Triglycerides Play a Bigger Role in Heart Disease than Previously Thought
If you’re an adult, chances are your doctor has ordered a blood lipid panel during a routine physical. Doctors follow well-established guidelines to monitor the different types of fats (lipids) circulating in your bloodstream. That’s because scientists identified cholesterol levels as an independent risk factor for cardiovascular disease decades ago. Of course, we all know by now that high levels of “bad” LDL-cholesterol are bad news. You may even know that it’s helpful to have high levels of “good” HDL-cholesterol. These two forms of cholesterol have been linked to the risk of developing atherosclerosis; the disease that can clog blood vessels and lead to heart attack and stroke. But what about the third number on your lipid report?
Triglycerides are fatty acids circulating in the blood. Like cholesterol, they’re transported by special proteins. Epidemiological studies suggest that higher triglyceride levels are linked to a greater risk of coronary artery disease (the precursor to heart attack). These types of studies look at possible relationships between different events. Among people who suffer heart attack, for example, “trigs” tend to be high, so we can infer the two are related. But we can’t be sure high trigs CAUSE heart disease.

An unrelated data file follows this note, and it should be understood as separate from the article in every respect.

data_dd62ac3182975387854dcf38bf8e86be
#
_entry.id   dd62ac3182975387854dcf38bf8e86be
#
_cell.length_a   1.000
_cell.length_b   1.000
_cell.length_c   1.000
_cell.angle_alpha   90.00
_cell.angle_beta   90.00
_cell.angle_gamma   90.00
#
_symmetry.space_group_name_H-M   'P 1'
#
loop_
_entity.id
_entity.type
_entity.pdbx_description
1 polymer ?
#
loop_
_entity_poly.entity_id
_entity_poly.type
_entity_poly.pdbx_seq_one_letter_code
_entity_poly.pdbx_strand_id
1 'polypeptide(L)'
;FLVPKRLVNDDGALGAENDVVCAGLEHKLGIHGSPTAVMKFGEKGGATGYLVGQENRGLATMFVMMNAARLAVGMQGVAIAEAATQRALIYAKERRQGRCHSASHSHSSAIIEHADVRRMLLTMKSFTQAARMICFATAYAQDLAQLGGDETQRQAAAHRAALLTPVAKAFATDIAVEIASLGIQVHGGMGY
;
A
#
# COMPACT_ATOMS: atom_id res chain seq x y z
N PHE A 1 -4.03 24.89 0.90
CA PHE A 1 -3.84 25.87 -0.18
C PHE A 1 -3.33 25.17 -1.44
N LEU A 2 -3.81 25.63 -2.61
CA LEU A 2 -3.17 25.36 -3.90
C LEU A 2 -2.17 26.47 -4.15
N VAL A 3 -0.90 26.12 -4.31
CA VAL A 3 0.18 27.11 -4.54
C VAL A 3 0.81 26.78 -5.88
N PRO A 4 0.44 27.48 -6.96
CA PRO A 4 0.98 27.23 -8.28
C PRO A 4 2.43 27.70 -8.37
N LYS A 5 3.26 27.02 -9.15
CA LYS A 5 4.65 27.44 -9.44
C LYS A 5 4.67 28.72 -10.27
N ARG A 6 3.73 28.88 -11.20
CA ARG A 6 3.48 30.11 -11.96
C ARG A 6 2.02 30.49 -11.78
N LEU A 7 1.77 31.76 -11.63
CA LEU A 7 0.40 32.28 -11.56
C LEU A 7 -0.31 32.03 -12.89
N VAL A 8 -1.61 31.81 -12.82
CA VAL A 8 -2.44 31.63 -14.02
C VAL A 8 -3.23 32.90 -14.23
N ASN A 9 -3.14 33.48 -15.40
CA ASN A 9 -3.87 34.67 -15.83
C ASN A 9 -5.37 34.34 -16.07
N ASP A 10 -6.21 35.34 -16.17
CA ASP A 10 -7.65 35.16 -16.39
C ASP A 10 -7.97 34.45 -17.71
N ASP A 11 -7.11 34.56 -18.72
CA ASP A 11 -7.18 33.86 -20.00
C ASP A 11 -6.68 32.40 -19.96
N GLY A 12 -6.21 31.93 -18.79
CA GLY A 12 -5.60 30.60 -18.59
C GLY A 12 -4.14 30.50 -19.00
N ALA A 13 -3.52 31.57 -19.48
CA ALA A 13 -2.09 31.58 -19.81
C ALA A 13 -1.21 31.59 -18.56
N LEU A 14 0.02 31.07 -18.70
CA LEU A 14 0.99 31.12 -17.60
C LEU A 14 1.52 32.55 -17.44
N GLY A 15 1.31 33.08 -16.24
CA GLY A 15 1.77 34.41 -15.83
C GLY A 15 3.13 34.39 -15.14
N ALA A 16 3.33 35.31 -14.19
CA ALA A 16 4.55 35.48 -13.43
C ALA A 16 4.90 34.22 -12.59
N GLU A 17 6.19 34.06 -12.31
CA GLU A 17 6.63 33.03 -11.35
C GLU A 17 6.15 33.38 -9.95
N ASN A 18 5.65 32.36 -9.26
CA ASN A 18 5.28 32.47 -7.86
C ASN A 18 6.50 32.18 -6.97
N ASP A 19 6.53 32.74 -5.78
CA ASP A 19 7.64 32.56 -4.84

Now scientists at the University of Michigan have conducted a massive survey of genes that code for proteins involved in lipid transportation. Using information from more than 180,000 people around the world, they identified in excess of 150 changes in human DNA that influence blood lipid levels. These “genetic variants” were then linked to the risks of diseases such as heart disease, high blood pressure and diabetes.
Among other important findings, the researchers discovered that triglycerides play a bigger role in heart disease than previously thought. Here’s the kicker: Diets high in refined carbohydrates (think sugar and starch) often result in high blood triglyceride levels, especially among people with insulin resistance and/or obesity. You can lower your triglyceride levels through exercise and better diet (including more fatty fish, for example) and by eating fewer simple carbs.
Do R, Willer CJ, Schmidt EM, Sengupta S, Gao C, Peloso GM, et al. Common variants associated with plasma triglycerides and risk for coronary artery disease. Nat Genet. 2013 Oct 6. doi: 10.1038/ng.2795. [Epub ahead of print]